Ross Stores Inc., the third largest chain of off-price department stores in the United States, had a solid 5 percent growth in 2023, or $20.4 billion in sales, compared to the prior year, according to the 2023 financial report for shareholders.
The sales total of that company surpassed pre-pandemic numbers in 2021. It reached a 27.5 percent increase in 2023 compared to 2019.
The continuing de-gentrification followed by economic deterioration hit San Francisco’s downtown even more. The location that was hit the hardest, the census block around Mid-Market Street where X’s headquarters are located, has dropped 83 percent to $163,675 compared to the $959,618 in sales tax revenue in 2019.
The city’s attempt to revitalize Mid-Market came to an end. The plan, which started back in 2011, intended to bring an economic boom by keeping Twitter’s headquarters at Mid-Market as an anchor, with a 10-year payroll tax break.
Some visitors in this neighborhood nowadays have reported a deja vu feeling of going back to the days of the Great Recession.
The city reported on Dec. 4, 2023 that a 35 percent decrease in shoplifting occurred in the first six months of 2023 compared to the same period of 2022, the largest decrease among cities in a study by the Council on Criminal Justice.
However, also in the first half of 2023, a flagship Whole Foods store at 1185 Market Street was closed permanently due to public safety concerns.
In 2023, the Financial District/South Beach, South of Market, and Tenderloin, historically the biggest contributors to the city’s sales tax base, were respectively 28, 32, and 38 percent short in sales tax revenue compared to the numbers in 2019.
A wave of closures in San Francisco’s Union Square has continued in 2024. Some notable closures in the first quarter of 2024 were Lacoste at 172 Geary Street, The North Face at 180 Post Street, and Jeffrey’s Toys at 45 Kearny Street.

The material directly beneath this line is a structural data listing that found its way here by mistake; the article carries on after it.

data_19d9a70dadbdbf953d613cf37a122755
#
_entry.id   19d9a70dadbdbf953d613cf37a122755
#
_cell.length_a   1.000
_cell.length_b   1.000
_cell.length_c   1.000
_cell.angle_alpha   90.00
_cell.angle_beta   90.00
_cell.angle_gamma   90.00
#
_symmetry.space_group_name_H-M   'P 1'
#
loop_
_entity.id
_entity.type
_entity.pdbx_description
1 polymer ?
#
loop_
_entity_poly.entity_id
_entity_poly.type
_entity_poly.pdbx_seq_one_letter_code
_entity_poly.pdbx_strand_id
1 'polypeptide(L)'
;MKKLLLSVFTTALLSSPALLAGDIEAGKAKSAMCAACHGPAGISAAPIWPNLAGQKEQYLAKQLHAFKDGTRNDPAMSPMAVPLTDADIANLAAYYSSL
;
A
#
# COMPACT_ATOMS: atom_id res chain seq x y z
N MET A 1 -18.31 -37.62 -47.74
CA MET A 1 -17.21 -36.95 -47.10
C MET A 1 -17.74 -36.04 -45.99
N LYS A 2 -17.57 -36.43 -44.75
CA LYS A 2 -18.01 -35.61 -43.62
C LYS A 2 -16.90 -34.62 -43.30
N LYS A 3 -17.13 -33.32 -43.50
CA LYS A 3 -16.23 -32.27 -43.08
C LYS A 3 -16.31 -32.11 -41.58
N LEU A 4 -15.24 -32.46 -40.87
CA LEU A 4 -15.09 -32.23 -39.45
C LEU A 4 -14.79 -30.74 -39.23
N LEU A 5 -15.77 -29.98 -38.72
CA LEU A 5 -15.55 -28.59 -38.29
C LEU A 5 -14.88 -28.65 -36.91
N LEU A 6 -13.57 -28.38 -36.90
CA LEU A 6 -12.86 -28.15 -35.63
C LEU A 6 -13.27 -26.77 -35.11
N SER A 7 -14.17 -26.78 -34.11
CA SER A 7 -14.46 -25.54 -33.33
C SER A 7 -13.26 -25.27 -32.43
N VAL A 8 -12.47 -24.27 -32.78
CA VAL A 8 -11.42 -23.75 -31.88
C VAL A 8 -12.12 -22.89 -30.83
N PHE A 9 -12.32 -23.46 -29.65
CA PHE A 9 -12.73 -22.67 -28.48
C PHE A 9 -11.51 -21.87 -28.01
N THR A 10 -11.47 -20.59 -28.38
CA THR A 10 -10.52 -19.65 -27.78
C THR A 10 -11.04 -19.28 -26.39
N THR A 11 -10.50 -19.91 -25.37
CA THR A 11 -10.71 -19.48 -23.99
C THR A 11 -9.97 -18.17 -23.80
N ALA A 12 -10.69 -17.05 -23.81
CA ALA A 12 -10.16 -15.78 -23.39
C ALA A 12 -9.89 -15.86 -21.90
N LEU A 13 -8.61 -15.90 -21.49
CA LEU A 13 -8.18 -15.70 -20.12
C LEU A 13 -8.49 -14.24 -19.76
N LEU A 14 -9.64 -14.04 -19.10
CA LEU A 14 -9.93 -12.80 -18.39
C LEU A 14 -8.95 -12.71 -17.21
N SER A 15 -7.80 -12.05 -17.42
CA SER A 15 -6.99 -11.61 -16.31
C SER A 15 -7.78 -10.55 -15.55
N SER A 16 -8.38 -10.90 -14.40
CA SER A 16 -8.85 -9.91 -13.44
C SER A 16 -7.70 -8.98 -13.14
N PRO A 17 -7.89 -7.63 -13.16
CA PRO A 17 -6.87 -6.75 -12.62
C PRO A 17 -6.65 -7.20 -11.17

The retail vacancy rate in San Francisco reached a record high of 7.9 percent in the first quarter of 2024, mainly due to worsening conditions in Union Square and nearby downtown areas, according to a report by real estate company Cushman & Wakefield.
Macy’s announced in February that it plans to close its iconic flagship location in Union Square as part of a broader strategic restructuring by the company to optimize its store portfolio. The department store will remain open until it finds a new buyer for the building.
“There has been some growth in apartment rents this year, which may be [a] further sign of a recovering population. If so, that would be good for sales tax,” Mr. Egan stated.
Copy
facebooktwitterlinkedintelegram
Lear Zhou

Lear Zhou

Author

Lear is a reporter based in San Francisco covering Northern California news.

Author's Selected Articles
California Insider
Sign up here for our email newsletter!
©2024 California Insider All Rights Reserved. California Insider is a part of Epoch Media Group.